ANALYSIS: Long-Haul Narrowbodies Will Help Bridge Gaps As Airlines Shrink

The airline industry and its main aircraft suppliers, Airbus, Boeing and Embraer, will be in survival mode at least through the upcoming winter season and until a broadly distributed COVID-19 vaccine allows public life worldwide to return to normal. 

With airlines operating their much-reduced schedules, some aircraft types are proving to be more popular than others, a trend that is likely to continue even after the novel coronavirus pandemic subsides and demand recovers.

Most industry observers agree that smaller widebodies and long-haul capable narrowbodies are going to benefit the fastest when commercial aviation recovers. These aircraft offer the least amount of risk in terms of trip costs and are also competitive in terms of unit costs. Airbus’ A321XLR, offering 4,700 nm of range, is slated to enter service in 2023. Airlines have placed more than 400 firm orders for the aircraft, according to the manufacturer.

However, international travel restrictions have put a premium on cargo capacity, giving some widebodies an advantage, even if it is short-lasting. This is especially true for airlines like Cathay Pacific and Singapore Airlines.

But longer-term, models like the A321XLR give airlines the option either to add frequencies to large-volume, long-haul markets or to introduce nonstop flying on thinner routes that would not be viable for even the smallest widebodies like the Airbus A330-200 or Boeing 787-8. 

There is also a significant replacement cycle nearing as the mostly North America-based Boeing 757 and 767 fleets were coming up for retirement regardless of the pandemic, which has accelerated those retirements.

In the near term, airlines will be smaller. IATA’s latest outlook sees revenue passenger kilometers falling 66% in 2020 compared to 2019—a year that saw demand constrained by several issues, notably the Boeing 737 MAX fleet’s grounding and, ironically, air traffic congestion and infrastructure constraints.

How airlines are using their fleets in the post-pandemic world varies by a number of factors, including region, strategy and available aircraft mix. In some cases, however, the pandemic has accelerated the retirement of aircraft types that no longer work in any network, notably the Airbus A380, A340 and Boeing 747-400, which are either too large or too costly to operate in massively reduced long-haul markets.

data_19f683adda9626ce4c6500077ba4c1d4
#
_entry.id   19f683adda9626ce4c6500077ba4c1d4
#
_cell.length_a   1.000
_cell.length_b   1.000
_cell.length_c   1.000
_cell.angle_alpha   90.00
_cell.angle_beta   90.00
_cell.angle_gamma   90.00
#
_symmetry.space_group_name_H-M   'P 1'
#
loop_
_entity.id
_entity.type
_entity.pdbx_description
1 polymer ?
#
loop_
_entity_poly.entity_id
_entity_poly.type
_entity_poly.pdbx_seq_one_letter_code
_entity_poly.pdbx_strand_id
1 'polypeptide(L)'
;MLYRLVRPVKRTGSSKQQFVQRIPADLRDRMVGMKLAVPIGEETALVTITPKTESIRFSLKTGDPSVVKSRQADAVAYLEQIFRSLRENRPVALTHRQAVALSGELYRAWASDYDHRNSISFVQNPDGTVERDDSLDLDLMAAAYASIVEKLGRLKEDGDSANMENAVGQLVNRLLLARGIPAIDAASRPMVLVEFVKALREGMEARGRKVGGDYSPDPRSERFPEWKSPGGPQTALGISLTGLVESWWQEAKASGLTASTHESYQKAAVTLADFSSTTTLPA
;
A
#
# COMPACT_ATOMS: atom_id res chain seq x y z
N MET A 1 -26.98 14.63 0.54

The expected success of long-range narrowbodies, meanwhile, is a double-edged sword for the OEMs. The widebody market had been weak for some time and the emergence of new strategic aircraft options for long-haul routes adds choices. Not all widebodies are affected in the same way. Even at the peak of the coronavirus pandemic in spring 2020, airlines have generally kept a larger share of their Boeing 787 and A350 fleets flying as they are most efficient and, particularly with the 787, among the smallest widebodies. Some other types have proven to be less popular. A total of 353 Boeing 777s had been stored by the end of September versus just 58 a year earlier, according to Aviation Week Network Fleet Discovery data. The number of stored 787s has risen from 25 to 189. On the Airbus side, 402 A330 classics are stored, versus just 56 in September 2019. But the stored A350 fleet has risen from 6 to a relatively modest 58 aircraft.

Longer term, further segmentation and aircraft choice may lead to aircraft types being dispatched more optimally according to capabilities. Both the 787 and the A350 have been flying routes such as Europe-US east coast for which they are over capable, particularly in terms of range. The extra range capability translates into unnecessary weight, fuel burn and higher than necessary trip costs. 

Those shorter long-haul routes had been a primary target for Boeing’s new midmarket airplane (NMA), a program abandoned earlier this year. 

The success of the A321neo (including the long-range versions LR and XLR) is an important factor in Airbus’ jump in the narrowbody market share, which, in terms of the current order backlog, is estimated to be above 60%. Boeing normally could not accept such a competitive disadvantage, compounded by a flood of around 1,000 order cancellations for the 737 MAX since the beginning of 2020. Yet, the combination of the extended 737 MAX grounding—resulting from two fatal crashes and a recertification program—and the devastating financial impact on Boeing’s commercial business make it all but impossible for the manufacturer to react in the short- or medium-term by launching a new program that addresses the high end of the narrowbody spectrum.

Jens Flottau

Based in Frankfurt, Germany, Jens is executive editor and leads Aviation Week Network’s global team of journalists covering commercial aviation.